The problem is, the biotech revolution is not always going to happen as dramatically—or as publicly. Instead, it’s going to come day by day, step by step. Scientists from the University of Colorado discover in pond scum a protozoan that makes large amounts of telomerase; they decode the genetic structure and later find a matching sequence in human DNA. The University of Colorado licenses this discovery to Geron, which rushes to make a human cell momentarily immortal so that the company can secure patents and keep competitors at bay. “We’ve sewed the [legal] bag pretty tight,” Geron’s Funk told me. Legal control encourages pharmaceutical giants such as Pharmacia & Upjohn Inc. to sign a $58 million collaboration agreement, which increases the pressure to deliver profits before the patents run out.
Even without pressure from multinational drug companies, American aggressiveness probably would not allow any genetic insight, once gained, to lie fallow. The whole nature of American inventiveness can be summed up by the insidious Nike slogan: “Just Do It.” And that results in a mad, government-approved race among biotech companies to patent findings before considering just how corporate control of the human blueprint might affect our species.
One characteristic driving Americans to pioneer genetic upgrades is our abiding fear of imperfection. This country was founded on Protestant principles, including the idea of salvation. Many of us keep searching for more impressive ways to prove our internal worth. We’re eager to engineer evolution because we’re restless with who we are.
But this drive to enhance our worth will soon present us with a fundamental choice: Should we use biotech for human breeding? Genetic science is more likely to come up with a test that tells which embryos are prone to develop cancer prematurely than it is to come up with a cancer cure. Diagnosing an embryo should prove easier and cheaper than reversing disease in a fully grown adult. Given a choice between fetuses that have perhaps 20 years’ difference in their likely life spans, which would you choose?
If the United States bans such practices, richer parents may go to, say, Saudi Arabia. That’s where a British doctor recently set up a test-tube clinic that allows sex-selection because the practice is illegal in Great Britain. Those parents who select little Johnny over little Janie because he’ll be robust aren’t likely to tell their neighbors. Legal and moral complications aside, they’d probably want Johnny’s vivacity to be seen as an inevitable reflection of their own virtues.
In fairness, the earnest scientists who are pioneering these genetic breakthroughs don’t want their work to be misused. As Funk put the immortalized cells back into their high-tech incubator, he noted that “every dirt-poor village in India has a sonogram” so that parents can distinguish boys from girls and get rid of the latter. Before he came to Geron, Funk was a graduate student in a lab that sampled placentas in order to tell parents with a history of hemophilia whether their in utero children carried the disease. But, he was quick to add, “no one ever had an abortion.” They used the information, he said, solely to ensure that all medical precautions would be taken for a safe hospital delivery.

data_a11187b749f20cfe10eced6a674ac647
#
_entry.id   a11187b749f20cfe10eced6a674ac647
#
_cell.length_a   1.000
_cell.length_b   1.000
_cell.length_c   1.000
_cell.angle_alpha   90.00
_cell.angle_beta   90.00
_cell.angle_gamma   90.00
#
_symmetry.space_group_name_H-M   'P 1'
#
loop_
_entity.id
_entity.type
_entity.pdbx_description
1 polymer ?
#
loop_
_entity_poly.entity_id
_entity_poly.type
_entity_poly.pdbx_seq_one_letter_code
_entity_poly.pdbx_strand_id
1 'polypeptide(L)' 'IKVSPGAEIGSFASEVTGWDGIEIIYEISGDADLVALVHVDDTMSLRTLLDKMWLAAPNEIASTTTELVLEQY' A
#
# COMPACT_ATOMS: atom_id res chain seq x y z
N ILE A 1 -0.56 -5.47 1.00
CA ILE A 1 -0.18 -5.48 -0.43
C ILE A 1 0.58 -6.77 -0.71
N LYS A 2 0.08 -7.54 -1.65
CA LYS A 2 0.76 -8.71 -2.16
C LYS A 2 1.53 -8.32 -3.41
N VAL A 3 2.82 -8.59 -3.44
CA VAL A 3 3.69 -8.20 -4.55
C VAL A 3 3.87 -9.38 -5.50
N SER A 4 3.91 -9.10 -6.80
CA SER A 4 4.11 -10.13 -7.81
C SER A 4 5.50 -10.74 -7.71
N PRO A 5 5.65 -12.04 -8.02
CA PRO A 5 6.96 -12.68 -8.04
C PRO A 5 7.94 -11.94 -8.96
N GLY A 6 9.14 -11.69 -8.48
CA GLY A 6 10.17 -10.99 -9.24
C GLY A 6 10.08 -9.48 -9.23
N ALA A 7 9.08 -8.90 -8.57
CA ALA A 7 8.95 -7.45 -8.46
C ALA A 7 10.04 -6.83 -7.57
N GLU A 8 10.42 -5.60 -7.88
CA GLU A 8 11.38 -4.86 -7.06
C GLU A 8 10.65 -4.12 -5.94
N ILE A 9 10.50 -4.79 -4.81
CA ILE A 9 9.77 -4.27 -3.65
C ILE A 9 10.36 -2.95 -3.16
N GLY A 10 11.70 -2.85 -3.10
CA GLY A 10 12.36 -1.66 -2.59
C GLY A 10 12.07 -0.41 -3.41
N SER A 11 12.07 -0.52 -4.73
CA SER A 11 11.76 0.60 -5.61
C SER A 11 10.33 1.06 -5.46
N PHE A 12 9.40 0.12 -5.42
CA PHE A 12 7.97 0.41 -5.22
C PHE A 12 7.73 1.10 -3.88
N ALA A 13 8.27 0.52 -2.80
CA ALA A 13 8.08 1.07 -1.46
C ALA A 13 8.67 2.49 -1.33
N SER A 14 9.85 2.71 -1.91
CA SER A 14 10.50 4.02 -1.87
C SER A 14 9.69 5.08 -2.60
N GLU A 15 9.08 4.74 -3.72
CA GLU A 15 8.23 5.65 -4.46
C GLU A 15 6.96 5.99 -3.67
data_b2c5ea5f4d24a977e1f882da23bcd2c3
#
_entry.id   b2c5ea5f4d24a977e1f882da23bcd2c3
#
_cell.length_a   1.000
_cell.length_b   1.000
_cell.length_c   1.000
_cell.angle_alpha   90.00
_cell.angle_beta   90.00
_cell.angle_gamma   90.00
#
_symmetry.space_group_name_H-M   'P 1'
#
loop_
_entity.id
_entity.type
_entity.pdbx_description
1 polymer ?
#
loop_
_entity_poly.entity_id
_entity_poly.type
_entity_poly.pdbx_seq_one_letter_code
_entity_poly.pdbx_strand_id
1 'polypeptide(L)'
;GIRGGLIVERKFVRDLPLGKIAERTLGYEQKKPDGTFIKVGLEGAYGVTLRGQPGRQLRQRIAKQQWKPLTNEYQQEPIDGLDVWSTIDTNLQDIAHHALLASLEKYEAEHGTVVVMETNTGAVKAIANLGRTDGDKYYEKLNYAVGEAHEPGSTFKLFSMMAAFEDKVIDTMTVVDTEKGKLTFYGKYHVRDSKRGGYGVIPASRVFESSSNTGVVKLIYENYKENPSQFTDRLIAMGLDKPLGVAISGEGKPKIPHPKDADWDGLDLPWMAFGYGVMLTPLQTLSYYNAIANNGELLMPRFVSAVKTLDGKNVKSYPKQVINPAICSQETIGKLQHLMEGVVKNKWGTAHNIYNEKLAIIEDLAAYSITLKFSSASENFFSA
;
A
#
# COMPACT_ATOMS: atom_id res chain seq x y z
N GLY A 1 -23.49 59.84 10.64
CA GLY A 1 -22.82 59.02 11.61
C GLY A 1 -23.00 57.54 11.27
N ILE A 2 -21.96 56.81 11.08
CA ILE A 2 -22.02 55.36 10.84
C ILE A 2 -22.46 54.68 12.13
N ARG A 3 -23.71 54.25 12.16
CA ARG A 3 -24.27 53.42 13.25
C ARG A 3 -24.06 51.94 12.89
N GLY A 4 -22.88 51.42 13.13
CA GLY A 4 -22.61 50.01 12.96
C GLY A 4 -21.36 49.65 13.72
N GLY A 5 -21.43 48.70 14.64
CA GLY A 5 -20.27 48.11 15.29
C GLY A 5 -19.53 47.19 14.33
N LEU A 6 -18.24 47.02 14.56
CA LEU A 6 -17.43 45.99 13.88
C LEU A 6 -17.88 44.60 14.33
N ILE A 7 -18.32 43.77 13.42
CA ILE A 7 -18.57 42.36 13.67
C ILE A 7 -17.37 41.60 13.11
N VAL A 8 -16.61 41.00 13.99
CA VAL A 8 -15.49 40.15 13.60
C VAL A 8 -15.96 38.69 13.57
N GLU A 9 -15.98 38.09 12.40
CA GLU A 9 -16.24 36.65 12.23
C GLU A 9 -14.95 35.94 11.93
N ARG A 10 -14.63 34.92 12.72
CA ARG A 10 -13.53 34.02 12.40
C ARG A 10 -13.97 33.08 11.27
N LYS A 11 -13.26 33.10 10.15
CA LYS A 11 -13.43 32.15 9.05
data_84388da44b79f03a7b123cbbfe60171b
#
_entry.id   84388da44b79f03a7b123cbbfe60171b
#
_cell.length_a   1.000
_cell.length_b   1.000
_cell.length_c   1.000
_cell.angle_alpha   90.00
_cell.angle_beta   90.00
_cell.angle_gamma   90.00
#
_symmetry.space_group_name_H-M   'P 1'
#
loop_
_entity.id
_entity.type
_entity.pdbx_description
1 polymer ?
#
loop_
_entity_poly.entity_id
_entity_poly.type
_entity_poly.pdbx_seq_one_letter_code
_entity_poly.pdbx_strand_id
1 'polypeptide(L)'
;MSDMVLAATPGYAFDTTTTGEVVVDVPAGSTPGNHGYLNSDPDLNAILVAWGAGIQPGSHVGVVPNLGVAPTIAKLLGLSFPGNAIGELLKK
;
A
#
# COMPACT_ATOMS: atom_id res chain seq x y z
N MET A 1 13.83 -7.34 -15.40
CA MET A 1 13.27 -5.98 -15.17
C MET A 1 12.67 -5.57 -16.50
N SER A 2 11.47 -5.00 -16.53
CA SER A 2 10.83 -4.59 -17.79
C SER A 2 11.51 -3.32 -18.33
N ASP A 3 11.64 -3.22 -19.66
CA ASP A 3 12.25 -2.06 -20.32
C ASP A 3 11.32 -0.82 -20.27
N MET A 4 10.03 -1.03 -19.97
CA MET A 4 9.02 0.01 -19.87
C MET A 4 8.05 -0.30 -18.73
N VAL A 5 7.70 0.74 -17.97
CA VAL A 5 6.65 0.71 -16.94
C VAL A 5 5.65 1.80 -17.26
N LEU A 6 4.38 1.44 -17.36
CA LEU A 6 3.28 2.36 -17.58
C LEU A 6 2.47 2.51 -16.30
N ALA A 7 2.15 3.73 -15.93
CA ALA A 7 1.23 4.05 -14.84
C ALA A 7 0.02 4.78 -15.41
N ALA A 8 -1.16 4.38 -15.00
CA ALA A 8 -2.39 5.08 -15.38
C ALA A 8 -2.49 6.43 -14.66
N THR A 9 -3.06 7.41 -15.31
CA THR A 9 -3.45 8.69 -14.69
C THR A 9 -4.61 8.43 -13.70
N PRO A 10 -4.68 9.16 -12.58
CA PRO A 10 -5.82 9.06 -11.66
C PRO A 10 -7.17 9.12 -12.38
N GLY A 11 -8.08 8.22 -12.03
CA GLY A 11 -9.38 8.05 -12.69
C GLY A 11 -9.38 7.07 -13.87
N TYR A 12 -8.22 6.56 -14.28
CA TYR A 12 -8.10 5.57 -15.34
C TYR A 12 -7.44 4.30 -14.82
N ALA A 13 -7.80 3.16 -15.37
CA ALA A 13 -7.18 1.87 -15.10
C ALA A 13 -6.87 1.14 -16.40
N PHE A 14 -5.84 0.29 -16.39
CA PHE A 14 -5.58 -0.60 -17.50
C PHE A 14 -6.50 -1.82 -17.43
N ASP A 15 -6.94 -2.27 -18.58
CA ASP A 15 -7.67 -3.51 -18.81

Of course, if you were considering aborting a hemophiliac child, would you inform the test lab?
Laboratory scientists can’t be expected to question progress closely. A few years ago, I did some reporting at Lawrence Livermore Lab in California, one of three U.S. nuclear weapons facilities. Almost all the physicists and engineers I met believe they are perfecting nuclear weapons for the good of mankind. Given the absence of a superpower enemy, the more apparent reason these scientists persist is because they love their field. Lawrence Livermore has an elaborate, color-coded security system; barbwire enclaves restrict access even inside of highly classified zones. The highest status, however, is awarded not for the greatest access. Rather, you enter the most select club when one of your bomb designs makes it all the way to a test detonation.
Most biotechnologists want to set off their own version of the big one. Biotech startups have an equally naked drive: They want to show enough profit potential to be bought out by the multinational pharmaceuticals. And these big boys simply want to stimulate consumer demand and control markets, whatever the consequences. In the marketplace that we’ve deified, few moral checks and balances remain. Our great research universities, for example, don’t want ethical considerations to limit their own biotech royalties.
Does the nature of such seekers influence the outcome of the search? Yes. Character is as powerful as DNA in the shaping of destiny. A cure for cancer would be astonishing, but do we really want to experiment with a genetic solution for wrinkles? What is this agelessness that we yearn for so badly, except a desire to escape the weight of our history and experience?
From the pond comes another primal insight. In Greek mythology, Narcissus is so beautiful that he is unable to love anyone else. Instead, seeing his image reflected in a still pool, he falls in love with it. But all his efforts to touch, to caress, to embrace that reflection cause it to distort and disappear. Unable to relinquish the image of his own perfection, Narcissus dwindles into the narcissus flower we know today. Since he lacked the ability to embrace those creatures he deemed less perfect, the gods moved him down the chain of being.
Three or four generations from now, elites may have been genetically reshaped through selective breeding. Will these new people be grateful for the characteristics we picked? Or will they feel divorced from us in some undefinable way? Perhaps their longing for old-fashioned connectedness will be tinged with contempt. They may contend that we didn’t transform human nature primarily for their sake, but for our own vanity.